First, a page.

Bill McKechnie

cooperstownexpert.com
Birthdate 8/7/1887
Death Date 10/29/1965
Debut Year 1915
Year of Induction 1962
Teams Braves, Cardinals, Newark Peppers, Pirates, Reds
Position Manager

The first skipper to win a World Series with two different teams, Bill McKechnie won pennants with the Pirates, Reds, and Cardinals. 

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In the collection:

Notarized signature of Bill McKechnie

Notarized signature of Bill McKechnie

Bill McKechnie enjoyed a Hall of Fame managerial career that featured four pennants and two World Series championships. A very religious man, he didn’t smoke, drink, or curse. When McKechnie felt a player was enjoying the night life at the expense of his play, the skipper’s simple solution was to room with the player. In
Johnny Vander Meer writes about HoF manager Bill McKechnie

Johnny Vander Meer writes about HoF manager Bill McKechnie

Johnny Vander Meer’s second year in the big leagues was like none other in the history of the game. He won 15 games and was the starting pitcher for the National League in the 1938 All Star game. In the Midsummer Classic he retired the first three batters of the game including Earl Averill and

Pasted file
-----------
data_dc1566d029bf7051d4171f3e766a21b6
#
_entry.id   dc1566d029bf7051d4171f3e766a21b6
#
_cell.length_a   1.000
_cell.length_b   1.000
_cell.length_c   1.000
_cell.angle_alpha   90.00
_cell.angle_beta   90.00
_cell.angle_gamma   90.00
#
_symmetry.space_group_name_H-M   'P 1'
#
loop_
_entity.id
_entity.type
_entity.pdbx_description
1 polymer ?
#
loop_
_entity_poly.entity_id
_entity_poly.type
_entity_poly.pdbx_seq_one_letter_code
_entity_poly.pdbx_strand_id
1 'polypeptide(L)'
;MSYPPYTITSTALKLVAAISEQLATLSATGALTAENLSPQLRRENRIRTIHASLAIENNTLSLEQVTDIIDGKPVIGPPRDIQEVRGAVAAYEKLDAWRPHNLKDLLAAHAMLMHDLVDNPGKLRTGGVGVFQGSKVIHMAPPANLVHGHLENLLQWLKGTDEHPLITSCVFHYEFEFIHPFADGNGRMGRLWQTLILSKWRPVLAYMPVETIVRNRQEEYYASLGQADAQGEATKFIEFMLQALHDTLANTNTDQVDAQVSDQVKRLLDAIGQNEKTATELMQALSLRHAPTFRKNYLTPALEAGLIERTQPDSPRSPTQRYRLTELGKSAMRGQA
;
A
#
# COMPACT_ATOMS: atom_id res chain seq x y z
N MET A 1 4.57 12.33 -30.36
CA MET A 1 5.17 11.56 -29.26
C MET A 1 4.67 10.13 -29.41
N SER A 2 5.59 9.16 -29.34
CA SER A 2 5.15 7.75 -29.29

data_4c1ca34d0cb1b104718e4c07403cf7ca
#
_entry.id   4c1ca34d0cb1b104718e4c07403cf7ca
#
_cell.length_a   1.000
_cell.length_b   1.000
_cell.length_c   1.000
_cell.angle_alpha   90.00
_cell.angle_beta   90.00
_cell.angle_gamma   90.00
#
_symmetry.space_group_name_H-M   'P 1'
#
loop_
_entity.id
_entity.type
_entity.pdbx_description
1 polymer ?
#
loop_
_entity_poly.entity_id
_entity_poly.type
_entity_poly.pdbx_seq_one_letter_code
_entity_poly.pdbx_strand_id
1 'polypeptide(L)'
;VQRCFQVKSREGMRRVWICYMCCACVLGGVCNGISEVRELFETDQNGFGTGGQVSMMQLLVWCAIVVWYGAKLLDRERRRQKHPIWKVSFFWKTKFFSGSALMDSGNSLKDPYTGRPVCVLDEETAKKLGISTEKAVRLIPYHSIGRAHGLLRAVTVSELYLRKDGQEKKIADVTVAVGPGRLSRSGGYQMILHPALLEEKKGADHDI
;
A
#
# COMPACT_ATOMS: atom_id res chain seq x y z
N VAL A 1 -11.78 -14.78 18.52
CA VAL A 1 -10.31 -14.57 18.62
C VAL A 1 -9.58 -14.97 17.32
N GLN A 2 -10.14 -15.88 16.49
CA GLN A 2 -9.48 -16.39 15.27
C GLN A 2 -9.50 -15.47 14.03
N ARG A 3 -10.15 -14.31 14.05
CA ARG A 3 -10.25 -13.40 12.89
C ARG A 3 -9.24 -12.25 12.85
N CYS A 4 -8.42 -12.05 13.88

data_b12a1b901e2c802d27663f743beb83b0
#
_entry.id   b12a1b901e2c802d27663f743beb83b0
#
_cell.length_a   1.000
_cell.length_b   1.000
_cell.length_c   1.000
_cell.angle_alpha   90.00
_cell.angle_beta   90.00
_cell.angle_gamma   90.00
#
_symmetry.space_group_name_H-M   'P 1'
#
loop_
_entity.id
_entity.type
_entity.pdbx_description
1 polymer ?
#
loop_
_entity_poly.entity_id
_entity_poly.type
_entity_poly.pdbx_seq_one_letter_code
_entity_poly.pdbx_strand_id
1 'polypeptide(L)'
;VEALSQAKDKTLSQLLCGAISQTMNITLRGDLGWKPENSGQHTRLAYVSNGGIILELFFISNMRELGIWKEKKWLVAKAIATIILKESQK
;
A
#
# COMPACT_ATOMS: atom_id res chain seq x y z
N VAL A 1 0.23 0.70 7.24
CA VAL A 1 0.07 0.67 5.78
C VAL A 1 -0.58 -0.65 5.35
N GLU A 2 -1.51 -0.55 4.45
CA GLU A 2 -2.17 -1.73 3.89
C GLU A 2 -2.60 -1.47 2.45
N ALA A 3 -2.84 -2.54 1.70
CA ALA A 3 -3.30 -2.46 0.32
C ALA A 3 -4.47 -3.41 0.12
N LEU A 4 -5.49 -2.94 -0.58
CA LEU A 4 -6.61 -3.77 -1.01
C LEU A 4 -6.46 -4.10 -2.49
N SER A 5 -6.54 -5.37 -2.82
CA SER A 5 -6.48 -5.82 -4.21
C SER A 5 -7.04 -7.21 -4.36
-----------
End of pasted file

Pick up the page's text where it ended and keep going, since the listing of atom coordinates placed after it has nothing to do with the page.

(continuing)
In page 2, Vandy writes about Bill McKechnie's character

In page 2, Vandy writes about Bill McKechnie's character

Johnny Vander Meer was a four-time All Star who won 119 big league games. He’s best remembered for doing the impossible –  tossing no-hitters in consecutive starts in 1938. He accomplished the feat in his second Major League season, under Hall of Fame manager Bill McKechnie. Shown here is the s
Ewell Blackwell writes about his first big league manager

Ewell Blackwell writes about his first big league manager

Ewell Blackwell pitched in six consecutive All Star games from 1946-1951 and led the league in wins in 1947. In this letter, Blackwell writes about Bill McKechnie, his first big league manager. “Bill McKechnie was one of the greatest managers in all of baseball. He knew the game frontwards and

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"Whoever wants to know the heart and mind of America had better learn baseball…"

~Jacques Barzun, 1954